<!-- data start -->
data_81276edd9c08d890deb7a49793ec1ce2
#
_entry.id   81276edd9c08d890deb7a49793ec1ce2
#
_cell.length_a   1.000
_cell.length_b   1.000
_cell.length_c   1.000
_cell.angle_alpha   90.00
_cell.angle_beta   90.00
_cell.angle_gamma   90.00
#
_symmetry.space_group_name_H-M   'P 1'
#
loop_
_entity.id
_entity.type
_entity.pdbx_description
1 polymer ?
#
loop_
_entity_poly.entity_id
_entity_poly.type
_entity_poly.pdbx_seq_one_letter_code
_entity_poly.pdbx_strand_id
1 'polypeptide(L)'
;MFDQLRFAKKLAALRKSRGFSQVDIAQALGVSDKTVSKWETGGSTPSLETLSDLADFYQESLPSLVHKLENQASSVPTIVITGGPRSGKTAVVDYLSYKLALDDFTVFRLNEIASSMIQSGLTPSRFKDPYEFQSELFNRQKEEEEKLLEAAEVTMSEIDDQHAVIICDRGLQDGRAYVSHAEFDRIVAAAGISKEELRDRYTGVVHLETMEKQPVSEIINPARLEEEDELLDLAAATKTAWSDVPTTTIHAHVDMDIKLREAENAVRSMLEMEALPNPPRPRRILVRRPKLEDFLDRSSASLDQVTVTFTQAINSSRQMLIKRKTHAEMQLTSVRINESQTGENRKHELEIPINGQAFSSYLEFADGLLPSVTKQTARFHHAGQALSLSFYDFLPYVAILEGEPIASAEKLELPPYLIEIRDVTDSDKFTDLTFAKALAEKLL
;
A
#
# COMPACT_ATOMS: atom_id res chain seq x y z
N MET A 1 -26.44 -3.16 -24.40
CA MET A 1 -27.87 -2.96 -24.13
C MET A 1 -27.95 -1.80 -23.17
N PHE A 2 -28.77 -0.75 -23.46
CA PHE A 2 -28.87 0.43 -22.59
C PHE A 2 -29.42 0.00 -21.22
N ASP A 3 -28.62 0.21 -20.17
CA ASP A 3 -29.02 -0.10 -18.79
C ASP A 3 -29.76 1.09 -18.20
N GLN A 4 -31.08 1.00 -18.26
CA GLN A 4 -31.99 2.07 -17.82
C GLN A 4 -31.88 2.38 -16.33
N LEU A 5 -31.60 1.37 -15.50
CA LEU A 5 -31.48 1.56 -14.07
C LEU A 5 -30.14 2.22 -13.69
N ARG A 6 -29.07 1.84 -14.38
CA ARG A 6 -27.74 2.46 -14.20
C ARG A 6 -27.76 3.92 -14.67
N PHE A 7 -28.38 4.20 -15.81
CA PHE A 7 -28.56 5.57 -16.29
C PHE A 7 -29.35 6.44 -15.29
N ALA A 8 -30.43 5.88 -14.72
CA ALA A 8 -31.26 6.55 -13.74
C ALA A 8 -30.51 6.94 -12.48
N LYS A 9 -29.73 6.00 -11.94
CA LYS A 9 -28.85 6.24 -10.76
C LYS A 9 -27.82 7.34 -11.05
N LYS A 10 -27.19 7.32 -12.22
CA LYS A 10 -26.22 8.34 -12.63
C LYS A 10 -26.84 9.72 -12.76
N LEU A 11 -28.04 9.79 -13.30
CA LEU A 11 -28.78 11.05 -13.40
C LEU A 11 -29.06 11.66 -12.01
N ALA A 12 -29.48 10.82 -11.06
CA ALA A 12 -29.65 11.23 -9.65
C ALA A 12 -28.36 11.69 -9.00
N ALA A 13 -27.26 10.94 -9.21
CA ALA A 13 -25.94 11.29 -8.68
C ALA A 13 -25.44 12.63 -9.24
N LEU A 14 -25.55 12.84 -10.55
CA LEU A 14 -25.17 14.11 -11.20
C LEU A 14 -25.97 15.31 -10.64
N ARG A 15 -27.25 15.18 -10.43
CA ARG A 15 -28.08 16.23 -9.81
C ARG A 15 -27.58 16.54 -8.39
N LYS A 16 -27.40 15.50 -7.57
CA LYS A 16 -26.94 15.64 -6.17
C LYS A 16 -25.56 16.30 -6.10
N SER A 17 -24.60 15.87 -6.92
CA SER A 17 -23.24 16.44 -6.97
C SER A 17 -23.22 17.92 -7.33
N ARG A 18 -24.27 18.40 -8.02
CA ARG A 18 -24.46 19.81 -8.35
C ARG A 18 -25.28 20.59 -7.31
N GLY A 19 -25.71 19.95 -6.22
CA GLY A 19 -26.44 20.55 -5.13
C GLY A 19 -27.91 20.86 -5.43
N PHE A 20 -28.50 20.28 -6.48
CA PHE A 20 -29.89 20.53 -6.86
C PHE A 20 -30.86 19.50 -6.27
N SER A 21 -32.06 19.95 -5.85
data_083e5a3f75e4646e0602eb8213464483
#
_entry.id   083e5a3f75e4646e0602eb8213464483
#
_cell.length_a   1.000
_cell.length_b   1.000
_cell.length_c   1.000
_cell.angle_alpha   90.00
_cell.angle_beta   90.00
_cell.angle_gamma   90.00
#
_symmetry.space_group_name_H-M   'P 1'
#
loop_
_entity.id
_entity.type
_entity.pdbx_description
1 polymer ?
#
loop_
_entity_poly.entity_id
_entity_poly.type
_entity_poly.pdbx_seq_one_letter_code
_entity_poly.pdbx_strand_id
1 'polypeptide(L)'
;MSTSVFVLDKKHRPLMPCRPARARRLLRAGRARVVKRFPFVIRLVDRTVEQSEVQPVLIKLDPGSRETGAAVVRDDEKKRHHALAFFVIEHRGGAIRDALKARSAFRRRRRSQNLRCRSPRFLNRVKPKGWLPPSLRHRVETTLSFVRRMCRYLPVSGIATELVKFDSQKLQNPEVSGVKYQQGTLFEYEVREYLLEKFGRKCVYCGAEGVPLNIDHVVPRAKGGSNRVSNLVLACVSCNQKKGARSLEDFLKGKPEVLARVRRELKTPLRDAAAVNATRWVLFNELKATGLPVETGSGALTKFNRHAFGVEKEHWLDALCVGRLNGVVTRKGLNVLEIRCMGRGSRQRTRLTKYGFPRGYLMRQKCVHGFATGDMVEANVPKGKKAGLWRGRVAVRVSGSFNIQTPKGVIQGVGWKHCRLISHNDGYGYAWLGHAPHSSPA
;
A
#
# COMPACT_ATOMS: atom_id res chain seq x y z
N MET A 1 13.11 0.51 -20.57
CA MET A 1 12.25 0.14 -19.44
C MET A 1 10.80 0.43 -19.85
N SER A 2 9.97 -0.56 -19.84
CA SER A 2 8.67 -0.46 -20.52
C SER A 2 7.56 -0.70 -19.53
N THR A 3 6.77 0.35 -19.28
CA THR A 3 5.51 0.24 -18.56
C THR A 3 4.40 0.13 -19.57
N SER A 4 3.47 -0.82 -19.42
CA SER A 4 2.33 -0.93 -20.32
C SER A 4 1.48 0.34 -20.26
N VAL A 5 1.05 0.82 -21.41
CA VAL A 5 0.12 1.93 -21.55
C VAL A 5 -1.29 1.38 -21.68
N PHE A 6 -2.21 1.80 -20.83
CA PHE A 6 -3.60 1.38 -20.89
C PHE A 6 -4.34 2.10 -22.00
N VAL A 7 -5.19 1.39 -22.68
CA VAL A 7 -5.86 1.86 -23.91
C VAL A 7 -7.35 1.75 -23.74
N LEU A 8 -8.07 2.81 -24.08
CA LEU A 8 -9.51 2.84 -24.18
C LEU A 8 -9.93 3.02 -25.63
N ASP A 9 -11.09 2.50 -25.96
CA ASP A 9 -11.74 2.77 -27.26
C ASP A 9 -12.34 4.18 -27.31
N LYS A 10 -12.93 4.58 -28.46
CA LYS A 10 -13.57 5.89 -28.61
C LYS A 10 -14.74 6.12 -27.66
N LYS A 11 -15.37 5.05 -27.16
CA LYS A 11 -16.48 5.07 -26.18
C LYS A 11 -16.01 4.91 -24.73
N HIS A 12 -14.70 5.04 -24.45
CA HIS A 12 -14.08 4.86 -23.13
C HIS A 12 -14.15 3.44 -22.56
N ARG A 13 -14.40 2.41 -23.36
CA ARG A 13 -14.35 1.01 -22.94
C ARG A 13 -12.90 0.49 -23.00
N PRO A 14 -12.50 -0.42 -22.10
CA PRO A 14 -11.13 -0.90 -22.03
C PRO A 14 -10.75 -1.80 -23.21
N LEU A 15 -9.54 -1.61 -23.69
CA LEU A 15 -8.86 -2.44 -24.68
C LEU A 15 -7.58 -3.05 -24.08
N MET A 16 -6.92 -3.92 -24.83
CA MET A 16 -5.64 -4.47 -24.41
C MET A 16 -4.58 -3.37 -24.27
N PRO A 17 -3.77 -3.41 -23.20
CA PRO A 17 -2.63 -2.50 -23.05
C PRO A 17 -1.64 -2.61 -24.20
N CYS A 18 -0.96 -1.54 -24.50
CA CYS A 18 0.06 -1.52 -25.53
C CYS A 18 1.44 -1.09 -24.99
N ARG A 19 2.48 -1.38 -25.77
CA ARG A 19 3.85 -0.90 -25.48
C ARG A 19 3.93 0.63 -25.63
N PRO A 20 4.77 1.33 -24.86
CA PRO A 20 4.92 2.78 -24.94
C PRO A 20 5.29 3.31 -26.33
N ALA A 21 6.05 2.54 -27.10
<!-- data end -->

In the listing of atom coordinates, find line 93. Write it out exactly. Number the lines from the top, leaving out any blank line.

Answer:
#